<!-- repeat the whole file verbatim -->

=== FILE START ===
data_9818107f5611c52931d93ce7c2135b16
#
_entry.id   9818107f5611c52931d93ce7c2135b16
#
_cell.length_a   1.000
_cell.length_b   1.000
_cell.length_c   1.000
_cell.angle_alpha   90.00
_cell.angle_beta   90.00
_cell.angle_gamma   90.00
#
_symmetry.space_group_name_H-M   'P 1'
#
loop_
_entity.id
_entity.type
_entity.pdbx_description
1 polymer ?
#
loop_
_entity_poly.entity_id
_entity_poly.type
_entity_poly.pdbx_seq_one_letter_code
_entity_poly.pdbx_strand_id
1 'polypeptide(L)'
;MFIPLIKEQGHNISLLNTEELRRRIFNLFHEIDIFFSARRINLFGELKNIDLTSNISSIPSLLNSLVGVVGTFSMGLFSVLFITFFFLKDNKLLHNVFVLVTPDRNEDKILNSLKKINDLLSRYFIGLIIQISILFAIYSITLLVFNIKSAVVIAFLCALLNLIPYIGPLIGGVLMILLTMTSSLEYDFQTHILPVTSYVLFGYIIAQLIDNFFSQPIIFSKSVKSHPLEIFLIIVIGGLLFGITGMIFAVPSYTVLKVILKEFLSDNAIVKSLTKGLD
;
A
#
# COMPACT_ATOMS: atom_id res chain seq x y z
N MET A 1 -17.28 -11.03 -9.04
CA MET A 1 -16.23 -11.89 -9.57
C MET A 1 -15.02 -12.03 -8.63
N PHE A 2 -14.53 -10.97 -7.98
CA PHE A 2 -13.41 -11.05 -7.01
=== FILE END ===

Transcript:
data_9818107f5611c52931d93ce7c2135b16
#
_entry.id   9818107f5611c52931d93ce7c2135b16
#
_cell.length_a   1.000
_cell.length_b   1.000
_cell.length_c   1.000
_cell.angle_alpha   90.00
_cell.angle_beta   90.00
_cell.angle_gamma   90.00
#
_symmetry.space_group_name_H-M   'P 1'
#
loop_
_entity.id
_entity.type
_entity.pdbx_description
1 polymer ?
#
loop_
_entity_poly.entity_id
_entity_poly.type
_entity_poly.pdbx_seq_one_letter_code
_entity_poly.pdbx_strand_id
1 'polypeptide(L)'
;MFIPLIKEQGHNISLLNTEELRRRIFNLFHEIDIFFSARRINLFGELKNIDLTSNISSIPSLLNSLVGVVGTFSMGLFSVLFITFFFLKDNKLLHNVFVLVTPDRNEDKILNSLKKINDLLSRYFIGLIIQISILFAIYSITLLVFNIKSAVVIAFLCALLNLIPYIGPLIGGVLMILLTMTSSLEYDFQTHILPVTSYVLFGYIIAQLIDNFFSQPIIFSKSVKSHPLEIFLIIVIGGLLFGITGMIFAVPSYTVLKVILKEFLSDNAIVKSLTKGLD
;
A
#
# COMPACT_ATOMS: atom_id res chain seq x y z
N MET A 1 -17.28 -11.03 -9.04
CA MET A 1 -16.23 -11.89 -9.57
C MET A 1 -15.02 -12.03 -8.63
N PHE A 2 -14.53 -10.97 -7.98
CA PHE A 2 -13.41 -11.05 -7.01